Thursday, February 19, 2015

Fixing the 3.0/3.5/Pathfinder Druid Through XP Tax

Similar XP should yield similar power. That sounds simple, but in the OGL version of D&D, that is not easily achieved as the classes are so imbalanced. Fortunately, we can price the classes so that the bang for the XP buck is less imbalanced.

For the druid, we can balance the XP buck by splitting the OGL version of the class into three tracks, each of which requires XP to advance. This solution works nicely for a pure druid, but once you  mix in prestige classes, works less well. The tracks are Druid Spellcaster, Druid Beastmaster, and Druid Shapeshifter. In truth, we really have three classes smashed into one. They should be split apart and that will really solve all the leveling issues, but I'm here pricing the existing class, not designing a new one.

At first level, pick the type of druid that you want 1 level in. That's what you get. Whenever you go up a level, that track automatically levels with you. To get the other tracks, you need to pay the XP cost for that track as if it were a level (but you don't get any additional hit points, skill points, or other leveling adjustments).

As you should be able to calculate, keeping up all three tracks on druid would be damned expensive, which is the point.

The problem comes in with Prestige Class that give you additional spell levels. There are so many mechanics with Prestige classes that I can't track them at all. As a rule, any prestige class can only help one track per prestige class level. In most cases, this should be clear. A shapeshifting prestige class should progress the shapeshifting track, while a casting prestige class should help the casting track.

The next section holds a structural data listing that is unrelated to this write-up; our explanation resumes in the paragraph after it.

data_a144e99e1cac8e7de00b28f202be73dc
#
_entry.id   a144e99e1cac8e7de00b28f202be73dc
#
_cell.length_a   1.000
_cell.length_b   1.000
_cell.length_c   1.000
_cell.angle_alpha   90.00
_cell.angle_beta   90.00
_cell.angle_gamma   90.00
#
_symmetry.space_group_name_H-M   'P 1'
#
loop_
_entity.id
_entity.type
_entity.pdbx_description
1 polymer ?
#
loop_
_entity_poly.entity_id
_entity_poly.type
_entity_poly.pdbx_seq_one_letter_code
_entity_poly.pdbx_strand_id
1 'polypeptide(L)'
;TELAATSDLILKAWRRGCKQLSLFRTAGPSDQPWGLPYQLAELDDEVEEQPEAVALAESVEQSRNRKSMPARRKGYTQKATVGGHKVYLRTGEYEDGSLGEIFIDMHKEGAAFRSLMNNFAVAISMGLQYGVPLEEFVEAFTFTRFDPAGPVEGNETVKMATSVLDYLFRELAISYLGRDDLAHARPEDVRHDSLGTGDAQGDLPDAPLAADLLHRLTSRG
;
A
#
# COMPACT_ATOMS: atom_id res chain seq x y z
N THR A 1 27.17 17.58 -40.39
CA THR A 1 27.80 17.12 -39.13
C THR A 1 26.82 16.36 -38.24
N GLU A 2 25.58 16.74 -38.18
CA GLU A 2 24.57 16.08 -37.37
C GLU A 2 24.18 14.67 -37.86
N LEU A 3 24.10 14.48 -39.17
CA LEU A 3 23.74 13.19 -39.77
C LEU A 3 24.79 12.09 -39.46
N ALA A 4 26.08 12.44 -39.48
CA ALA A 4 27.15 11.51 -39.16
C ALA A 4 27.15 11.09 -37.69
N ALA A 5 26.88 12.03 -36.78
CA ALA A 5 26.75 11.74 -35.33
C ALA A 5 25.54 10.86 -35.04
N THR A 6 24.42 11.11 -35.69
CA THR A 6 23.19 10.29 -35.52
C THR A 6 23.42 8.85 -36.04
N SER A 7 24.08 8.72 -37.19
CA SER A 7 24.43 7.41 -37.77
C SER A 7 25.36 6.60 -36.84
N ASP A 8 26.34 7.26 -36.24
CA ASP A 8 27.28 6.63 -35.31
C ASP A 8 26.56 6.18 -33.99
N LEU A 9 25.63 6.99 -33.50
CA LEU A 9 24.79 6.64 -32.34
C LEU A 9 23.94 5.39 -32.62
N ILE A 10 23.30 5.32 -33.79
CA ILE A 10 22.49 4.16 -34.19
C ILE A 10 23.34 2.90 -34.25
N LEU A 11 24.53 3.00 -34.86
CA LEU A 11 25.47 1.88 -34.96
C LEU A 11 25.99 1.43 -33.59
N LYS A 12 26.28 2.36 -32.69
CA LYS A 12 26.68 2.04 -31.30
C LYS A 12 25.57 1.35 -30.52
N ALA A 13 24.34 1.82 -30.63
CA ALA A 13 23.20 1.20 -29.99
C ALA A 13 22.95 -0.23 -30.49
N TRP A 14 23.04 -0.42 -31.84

Roughly speaking, this should increase the cost of being a druid by three times. Considering that a well built druid can do the work of three characters, this is good price match. The druid's overall level, if he wants to stay at full power, will always remain one or two levels behind that of the party. At the upper ends, the druid will still hit runaway power.

As an additional rule, beastmasters may replace their beasts for free at any level increase, but between levels, replacing their creatures requires an XP expenditure of some sort. I haven't worked out the math. The cost should be about 1/4 of the current level's experience cost. So if a 2nd level druid were to lose her creature, it would take 250 xp expenditure (as 2nd level requires 1000 xp) to replace her creature in an ad-hoc manner. The druid may go into debt for this. That should prevent any abuses associated with careless creature handling.

As for shapeshifters, the druid should gain one form per level. Each additional form should cost 1/4 of the currently level.

I'm sure that there's a loophole in there somewhere.

I've you're saying to yourself, "This makes druids suck," then I know that I've solved the problem.

Overall, I fear that I haven't taxed the druid enough. All that I've really done is to delay the super-druid for a few levels.